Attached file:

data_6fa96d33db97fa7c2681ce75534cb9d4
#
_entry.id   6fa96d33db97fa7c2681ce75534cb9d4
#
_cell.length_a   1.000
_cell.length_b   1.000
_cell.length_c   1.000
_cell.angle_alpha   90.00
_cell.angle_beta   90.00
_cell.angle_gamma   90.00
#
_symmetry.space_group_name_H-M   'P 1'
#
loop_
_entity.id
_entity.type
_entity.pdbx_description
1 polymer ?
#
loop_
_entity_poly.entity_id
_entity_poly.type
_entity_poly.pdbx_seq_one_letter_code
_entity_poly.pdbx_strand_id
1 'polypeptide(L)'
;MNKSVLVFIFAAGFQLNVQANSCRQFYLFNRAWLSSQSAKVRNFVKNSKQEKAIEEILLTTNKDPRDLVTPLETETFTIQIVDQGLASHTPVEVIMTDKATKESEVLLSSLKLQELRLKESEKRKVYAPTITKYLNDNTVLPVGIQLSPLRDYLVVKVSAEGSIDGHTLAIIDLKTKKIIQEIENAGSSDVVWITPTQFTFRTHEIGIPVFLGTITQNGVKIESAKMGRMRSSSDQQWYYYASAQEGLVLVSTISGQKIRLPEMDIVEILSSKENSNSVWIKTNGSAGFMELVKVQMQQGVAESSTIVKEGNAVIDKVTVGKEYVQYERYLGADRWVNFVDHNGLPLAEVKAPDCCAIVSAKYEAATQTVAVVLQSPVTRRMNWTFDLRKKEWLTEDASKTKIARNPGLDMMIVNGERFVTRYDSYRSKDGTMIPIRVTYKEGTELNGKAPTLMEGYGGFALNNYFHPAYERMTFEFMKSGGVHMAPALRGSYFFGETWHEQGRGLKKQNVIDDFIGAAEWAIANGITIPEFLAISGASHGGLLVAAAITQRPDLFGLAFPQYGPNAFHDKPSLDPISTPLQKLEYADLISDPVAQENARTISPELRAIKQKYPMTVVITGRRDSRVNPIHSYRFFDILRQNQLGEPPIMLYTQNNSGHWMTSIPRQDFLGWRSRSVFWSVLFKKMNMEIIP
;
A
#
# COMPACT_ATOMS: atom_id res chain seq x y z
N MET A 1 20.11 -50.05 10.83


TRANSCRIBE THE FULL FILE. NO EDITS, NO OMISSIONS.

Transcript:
data_6fa96d33db97fa7c2681ce75534cb9d4
#
_entry.id   6fa96d33db97fa7c2681ce75534cb9d4
#
_cell.length_a   1.000
_cell.length_b   1.000
_cell.length_c   1.000
_cell.angle_alpha   90.00
_cell.angle_beta   90.00
_cell.angle_gamma   90.00
#
_symmetry.space_group_name_H-M   'P 1'
#
loop_
_entity.id
_entity.type
_entity.pdbx_description
1 polymer ?
#
loop_
_entity_poly.entity_id
_entity_poly.type
_entity_poly.pdbx_seq_one_letter_code
_entity_poly.pdbx_strand_id
1 'polypeptide(L)'
;MNKSVLVFIFAAGFQLNVQANSCRQFYLFNRAWLSSQSAKVRNFVKNSKQEKAIEEILLTTNKDPRDLVTPLETETFTIQIVDQGLASHTPVEVIMTDKATKESEVLLSSLKLQELRLKESEKRKVYAPTITKYLNDNTVLPVGIQLSPLRDYLVVKVSAEGSIDGHTLAIIDLKTKKIIQEIENAGSSDVVWITPTQFTFRTHEIGIPVFLGTITQNGVKIESAKMGRMRSSSDQQWYYYASAQEGLVLVSTISGQKIRLPEMDIVEILSSKENSNSVWIKTNGSAGFMELVKVQMQQGVAESSTIVKEGNAVIDKVTVGKEYVQYERYLGADRWVNFVDHNGLPLAEVKAPDCCAIVSAKYEAATQTVAVVLQSPVTRRMNWTFDLRKKEWLTEDASKTKIARNPGLDMMIVNGERFVTRYDSYRSKDGTMIPIRVTYKEGTELNGKAPTLMEGYGGFALNNYFHPAYERMTFEFMKSGGVHMAPALRGSYFFGETWHEQGRGLKKQNVIDDFIGAAEWAIANGITIPEFLAISGASHGGLLVAAAITQRPDLFGLAFPQYGPNAFHDKPSLDPISTPLQKLEYADLISDPVAQENARTISPELRAIKQKYPMTVVITGRRDSRVNPIHSYRFFDILRQNQLGEPPIMLYTQNNSGHWMTSIPRQDFLGWRSRSVFWSVLFKKMNMEIIP
;
A
#
# COMPACT_ATOMS: atom_id res chain seq x y z
N MET A 1 20.11 -50.05 10.83